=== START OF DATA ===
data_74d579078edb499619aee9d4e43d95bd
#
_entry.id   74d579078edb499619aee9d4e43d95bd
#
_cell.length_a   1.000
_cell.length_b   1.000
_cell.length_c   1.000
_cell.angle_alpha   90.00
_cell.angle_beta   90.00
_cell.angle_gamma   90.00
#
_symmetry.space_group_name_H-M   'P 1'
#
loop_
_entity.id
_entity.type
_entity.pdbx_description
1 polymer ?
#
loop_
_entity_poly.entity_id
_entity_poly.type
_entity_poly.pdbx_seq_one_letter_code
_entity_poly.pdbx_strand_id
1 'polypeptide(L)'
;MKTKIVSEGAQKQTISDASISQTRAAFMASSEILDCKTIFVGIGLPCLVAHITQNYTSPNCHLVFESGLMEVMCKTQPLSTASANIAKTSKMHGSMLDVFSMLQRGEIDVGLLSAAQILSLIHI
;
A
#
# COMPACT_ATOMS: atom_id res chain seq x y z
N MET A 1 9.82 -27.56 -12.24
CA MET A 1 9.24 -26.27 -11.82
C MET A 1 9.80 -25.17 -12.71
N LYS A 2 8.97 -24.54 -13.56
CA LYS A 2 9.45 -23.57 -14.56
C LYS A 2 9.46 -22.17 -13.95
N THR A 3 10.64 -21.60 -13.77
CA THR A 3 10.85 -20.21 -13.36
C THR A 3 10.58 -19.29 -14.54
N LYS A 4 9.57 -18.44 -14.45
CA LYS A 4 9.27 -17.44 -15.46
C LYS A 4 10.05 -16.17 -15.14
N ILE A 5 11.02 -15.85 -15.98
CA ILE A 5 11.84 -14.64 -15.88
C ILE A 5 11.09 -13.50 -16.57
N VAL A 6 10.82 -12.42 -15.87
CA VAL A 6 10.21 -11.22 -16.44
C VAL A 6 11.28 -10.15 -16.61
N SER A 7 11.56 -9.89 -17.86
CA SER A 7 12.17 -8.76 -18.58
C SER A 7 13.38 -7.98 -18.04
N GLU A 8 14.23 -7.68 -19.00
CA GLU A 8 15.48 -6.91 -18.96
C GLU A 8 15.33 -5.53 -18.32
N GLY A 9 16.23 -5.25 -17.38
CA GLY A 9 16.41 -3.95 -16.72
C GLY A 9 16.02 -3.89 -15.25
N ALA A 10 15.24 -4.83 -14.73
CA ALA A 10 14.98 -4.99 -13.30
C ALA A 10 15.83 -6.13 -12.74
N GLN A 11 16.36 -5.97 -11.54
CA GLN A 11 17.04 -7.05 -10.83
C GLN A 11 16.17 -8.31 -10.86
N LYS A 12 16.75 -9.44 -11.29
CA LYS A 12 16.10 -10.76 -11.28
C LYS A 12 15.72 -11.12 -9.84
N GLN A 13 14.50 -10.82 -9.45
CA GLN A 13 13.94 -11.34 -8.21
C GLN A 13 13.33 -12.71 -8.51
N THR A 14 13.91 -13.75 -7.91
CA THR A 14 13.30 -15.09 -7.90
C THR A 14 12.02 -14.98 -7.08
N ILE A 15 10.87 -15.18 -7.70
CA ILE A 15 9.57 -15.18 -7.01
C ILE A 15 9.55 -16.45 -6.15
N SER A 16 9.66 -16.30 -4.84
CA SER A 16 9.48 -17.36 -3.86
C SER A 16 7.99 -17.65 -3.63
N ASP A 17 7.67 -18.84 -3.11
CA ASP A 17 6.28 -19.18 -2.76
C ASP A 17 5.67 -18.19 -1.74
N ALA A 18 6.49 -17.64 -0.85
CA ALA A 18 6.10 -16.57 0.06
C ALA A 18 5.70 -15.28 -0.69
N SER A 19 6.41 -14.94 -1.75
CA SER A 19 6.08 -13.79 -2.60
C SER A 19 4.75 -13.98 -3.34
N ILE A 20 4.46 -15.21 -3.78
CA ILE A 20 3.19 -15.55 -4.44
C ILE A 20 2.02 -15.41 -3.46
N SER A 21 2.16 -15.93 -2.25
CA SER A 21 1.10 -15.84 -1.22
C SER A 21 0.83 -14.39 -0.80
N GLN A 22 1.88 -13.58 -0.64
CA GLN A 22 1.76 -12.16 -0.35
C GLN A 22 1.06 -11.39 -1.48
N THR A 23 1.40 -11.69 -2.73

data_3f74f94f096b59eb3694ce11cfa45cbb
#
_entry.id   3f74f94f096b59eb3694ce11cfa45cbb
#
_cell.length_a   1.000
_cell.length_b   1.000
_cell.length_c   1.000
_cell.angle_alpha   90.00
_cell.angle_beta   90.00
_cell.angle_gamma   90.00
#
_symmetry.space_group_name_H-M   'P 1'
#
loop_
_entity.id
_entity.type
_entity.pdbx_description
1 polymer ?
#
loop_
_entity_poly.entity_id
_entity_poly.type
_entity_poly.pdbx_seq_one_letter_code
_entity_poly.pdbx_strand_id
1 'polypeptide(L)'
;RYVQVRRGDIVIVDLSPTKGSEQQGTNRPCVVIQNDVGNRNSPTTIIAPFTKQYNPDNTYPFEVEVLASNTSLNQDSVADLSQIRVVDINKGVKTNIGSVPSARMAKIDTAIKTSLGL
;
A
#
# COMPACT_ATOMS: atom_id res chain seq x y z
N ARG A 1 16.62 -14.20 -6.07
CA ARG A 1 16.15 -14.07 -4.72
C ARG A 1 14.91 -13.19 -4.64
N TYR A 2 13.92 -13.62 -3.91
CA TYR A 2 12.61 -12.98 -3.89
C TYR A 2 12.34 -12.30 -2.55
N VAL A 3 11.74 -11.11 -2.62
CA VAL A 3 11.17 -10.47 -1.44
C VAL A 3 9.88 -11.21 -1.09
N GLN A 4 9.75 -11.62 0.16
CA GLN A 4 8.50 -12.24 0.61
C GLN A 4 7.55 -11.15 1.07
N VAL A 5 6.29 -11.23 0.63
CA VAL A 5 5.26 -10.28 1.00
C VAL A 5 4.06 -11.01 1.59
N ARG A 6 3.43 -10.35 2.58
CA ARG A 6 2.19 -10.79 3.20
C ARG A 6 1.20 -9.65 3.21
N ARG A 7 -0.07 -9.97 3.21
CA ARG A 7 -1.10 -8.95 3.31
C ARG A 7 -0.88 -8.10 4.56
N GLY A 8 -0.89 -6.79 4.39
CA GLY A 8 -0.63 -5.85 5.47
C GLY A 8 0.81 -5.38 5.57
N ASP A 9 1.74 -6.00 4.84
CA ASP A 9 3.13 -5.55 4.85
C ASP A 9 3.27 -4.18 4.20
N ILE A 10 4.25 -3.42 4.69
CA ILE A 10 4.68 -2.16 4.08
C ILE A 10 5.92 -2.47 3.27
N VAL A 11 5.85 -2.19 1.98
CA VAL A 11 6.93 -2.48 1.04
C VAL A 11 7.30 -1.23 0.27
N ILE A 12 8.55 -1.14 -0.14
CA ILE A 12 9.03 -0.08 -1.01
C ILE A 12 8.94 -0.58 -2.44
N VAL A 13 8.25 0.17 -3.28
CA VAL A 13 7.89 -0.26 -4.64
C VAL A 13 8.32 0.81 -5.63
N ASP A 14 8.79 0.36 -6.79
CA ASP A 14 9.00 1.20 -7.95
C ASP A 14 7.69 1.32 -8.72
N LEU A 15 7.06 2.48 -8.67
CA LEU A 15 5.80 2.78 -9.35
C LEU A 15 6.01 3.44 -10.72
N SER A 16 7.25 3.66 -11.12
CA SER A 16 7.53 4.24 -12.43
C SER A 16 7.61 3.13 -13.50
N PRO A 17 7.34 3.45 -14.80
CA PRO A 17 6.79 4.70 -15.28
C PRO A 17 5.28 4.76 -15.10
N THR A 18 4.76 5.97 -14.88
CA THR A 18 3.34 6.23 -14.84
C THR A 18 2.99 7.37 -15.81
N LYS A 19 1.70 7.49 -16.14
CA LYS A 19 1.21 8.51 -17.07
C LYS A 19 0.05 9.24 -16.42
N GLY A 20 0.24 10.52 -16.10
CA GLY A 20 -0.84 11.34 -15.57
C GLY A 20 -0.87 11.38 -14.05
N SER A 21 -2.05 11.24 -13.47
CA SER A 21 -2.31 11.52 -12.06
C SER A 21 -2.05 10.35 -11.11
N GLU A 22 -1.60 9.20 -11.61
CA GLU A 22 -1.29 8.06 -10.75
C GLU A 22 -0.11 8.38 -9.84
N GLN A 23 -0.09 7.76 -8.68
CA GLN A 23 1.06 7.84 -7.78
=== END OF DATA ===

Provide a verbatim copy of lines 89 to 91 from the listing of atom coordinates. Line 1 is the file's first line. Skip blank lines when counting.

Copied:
CA ILE A 20 3.19 -15.55 -4.44
C ILE A 20 2.02 -15.41 -3.46
N SER A 21 2.16 -15.93 -2.25